Lake Pedder Things to Do

  • Dramatic lifting of the fog
    Dramatic lifting of the fog
    by iandsmith
  • McPartlans canal
    McPartlans canal
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  • Lake Pedder and the rising mist
    Lake Pedder and the rising mist
    by iandsmith

Most Recent Things to Do in Lake Pedder

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    The walks

    by iandsmith Updated Jun 28, 2009

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    The lure of Mount Anne
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    There are walks all around Lake Pedder. Hundreds of them if you really get serious but certainly dozens if you're just a day tripper like me.
    And they go to weird and wonderful parts of Australia. They range from 15 minutes to weeks, it just depends on your commitment.
    This particular one is for the fit among you only and takes you to the top of Mount Eliza, the 2nd highest peak in the area, though my original goal was Mount Anne. I had thought it was a 5 hour return walk but it turned out that Mount Anne was 5 hours one way.
    As it transpired I spent 6 1/2 hours going to Mount Eliza and a little beyond (see next tip) and, believe me, apart from five minutes at the start and another five minutes after the first ascent, it's all uphill, some of it seriously uphill.
    The rewards are splendid views over Lake Pedder and the satisfaction of having made it, but, little did I know just how excited I would be about 15 minutes later.

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    Climbing The Sentinel

    by iandsmith Updated Jun 28, 2009

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    Stunning view of the mountain from the road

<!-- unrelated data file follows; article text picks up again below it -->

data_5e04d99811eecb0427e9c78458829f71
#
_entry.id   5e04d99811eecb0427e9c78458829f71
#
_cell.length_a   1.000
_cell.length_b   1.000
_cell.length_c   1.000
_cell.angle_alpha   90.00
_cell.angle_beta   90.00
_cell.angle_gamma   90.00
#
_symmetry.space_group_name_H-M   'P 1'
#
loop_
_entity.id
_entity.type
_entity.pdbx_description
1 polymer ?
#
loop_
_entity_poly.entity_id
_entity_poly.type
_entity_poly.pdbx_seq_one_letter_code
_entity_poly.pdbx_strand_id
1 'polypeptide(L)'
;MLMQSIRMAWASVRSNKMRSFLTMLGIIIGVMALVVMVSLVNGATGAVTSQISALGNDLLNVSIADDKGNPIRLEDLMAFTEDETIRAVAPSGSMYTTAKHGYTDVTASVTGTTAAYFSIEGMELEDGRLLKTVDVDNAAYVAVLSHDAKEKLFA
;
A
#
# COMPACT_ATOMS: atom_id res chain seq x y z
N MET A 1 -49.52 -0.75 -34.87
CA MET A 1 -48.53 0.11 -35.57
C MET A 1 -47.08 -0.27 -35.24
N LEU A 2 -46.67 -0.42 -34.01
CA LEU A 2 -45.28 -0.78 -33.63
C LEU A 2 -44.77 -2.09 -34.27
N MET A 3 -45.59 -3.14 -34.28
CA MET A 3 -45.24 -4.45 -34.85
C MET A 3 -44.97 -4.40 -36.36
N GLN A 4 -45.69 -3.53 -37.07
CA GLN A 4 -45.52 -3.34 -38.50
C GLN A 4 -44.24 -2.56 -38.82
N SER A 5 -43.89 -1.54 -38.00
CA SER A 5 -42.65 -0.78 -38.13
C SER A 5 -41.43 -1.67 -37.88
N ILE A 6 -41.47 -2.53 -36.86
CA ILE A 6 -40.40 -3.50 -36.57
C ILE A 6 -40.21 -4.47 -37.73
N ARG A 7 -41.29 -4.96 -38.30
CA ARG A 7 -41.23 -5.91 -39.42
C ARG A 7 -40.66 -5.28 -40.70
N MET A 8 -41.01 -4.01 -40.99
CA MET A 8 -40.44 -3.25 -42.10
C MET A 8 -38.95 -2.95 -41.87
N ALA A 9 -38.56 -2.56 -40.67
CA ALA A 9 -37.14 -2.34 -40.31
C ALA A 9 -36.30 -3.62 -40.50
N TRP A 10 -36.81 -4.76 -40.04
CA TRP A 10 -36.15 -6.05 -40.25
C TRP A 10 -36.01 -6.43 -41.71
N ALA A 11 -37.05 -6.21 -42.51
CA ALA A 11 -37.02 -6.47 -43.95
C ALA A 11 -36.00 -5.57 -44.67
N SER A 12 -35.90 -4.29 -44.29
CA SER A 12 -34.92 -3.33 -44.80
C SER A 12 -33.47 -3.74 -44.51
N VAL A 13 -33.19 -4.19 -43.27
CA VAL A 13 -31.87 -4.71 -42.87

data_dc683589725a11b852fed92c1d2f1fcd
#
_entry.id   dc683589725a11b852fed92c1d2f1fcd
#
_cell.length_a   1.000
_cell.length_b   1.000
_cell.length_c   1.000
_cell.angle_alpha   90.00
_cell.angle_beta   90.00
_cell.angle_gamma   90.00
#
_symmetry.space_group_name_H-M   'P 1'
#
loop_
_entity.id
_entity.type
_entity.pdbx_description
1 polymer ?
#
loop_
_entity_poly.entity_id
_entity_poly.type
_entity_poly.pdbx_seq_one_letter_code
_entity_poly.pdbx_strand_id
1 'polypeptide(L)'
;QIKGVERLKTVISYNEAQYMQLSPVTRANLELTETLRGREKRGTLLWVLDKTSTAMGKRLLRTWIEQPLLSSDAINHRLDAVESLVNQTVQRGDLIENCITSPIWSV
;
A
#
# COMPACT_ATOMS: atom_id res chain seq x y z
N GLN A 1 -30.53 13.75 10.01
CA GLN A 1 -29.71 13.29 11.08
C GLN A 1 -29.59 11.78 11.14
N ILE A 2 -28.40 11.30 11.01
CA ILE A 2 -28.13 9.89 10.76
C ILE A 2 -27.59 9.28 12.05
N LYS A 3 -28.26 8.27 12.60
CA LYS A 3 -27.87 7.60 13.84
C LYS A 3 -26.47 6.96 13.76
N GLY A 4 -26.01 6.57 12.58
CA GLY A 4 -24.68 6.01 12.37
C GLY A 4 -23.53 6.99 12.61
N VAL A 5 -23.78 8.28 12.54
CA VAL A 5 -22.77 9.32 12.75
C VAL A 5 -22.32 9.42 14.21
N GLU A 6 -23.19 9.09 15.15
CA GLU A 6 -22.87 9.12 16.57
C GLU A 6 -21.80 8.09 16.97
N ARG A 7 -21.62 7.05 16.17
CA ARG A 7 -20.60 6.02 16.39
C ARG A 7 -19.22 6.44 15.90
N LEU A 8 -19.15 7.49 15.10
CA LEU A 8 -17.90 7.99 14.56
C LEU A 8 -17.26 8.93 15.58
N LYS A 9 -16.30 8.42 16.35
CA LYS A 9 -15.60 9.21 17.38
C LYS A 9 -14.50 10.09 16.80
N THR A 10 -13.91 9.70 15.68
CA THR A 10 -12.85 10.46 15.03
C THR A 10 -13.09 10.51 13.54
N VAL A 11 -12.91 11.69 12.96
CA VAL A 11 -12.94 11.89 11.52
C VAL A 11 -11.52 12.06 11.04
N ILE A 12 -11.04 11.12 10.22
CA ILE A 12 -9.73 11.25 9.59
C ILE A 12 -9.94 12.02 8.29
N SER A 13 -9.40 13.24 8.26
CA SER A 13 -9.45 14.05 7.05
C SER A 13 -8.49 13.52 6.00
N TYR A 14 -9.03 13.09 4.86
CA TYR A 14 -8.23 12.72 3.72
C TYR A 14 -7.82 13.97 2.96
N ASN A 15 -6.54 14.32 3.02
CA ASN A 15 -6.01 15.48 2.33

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    I returned in 2009 and one of the things I wanted to do was climb the Sentinel. At 963 metres it's no Everest but then again I'm no latter day Edmund Hilary and I was 62 years old.
    You have to cross Wedge River first but that's fairly easy as there's a few logs and it's not that deep anyway.
    Immediately you come across a bog for about 50 metres and then have to sign the register book. After that you start to climb slowly and might even see a black snake like I did before you reach the base of the cliffs and then it starts to get serious. At times you have to use your hands to scramble up the steeper parts but, at the hour and a half mark, you should have reached the top and had a look around.
    Some of the views are spectacular and there's a sense of achievement but it was a little hazy the day I was there as it often is.
    Still, I have boasting rights, how many other VTers have been up there?

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    • Mountain Climbing

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    Morning by the lake

    by iandsmith Written Mar 15, 2009

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    Dramatic lifting of the fog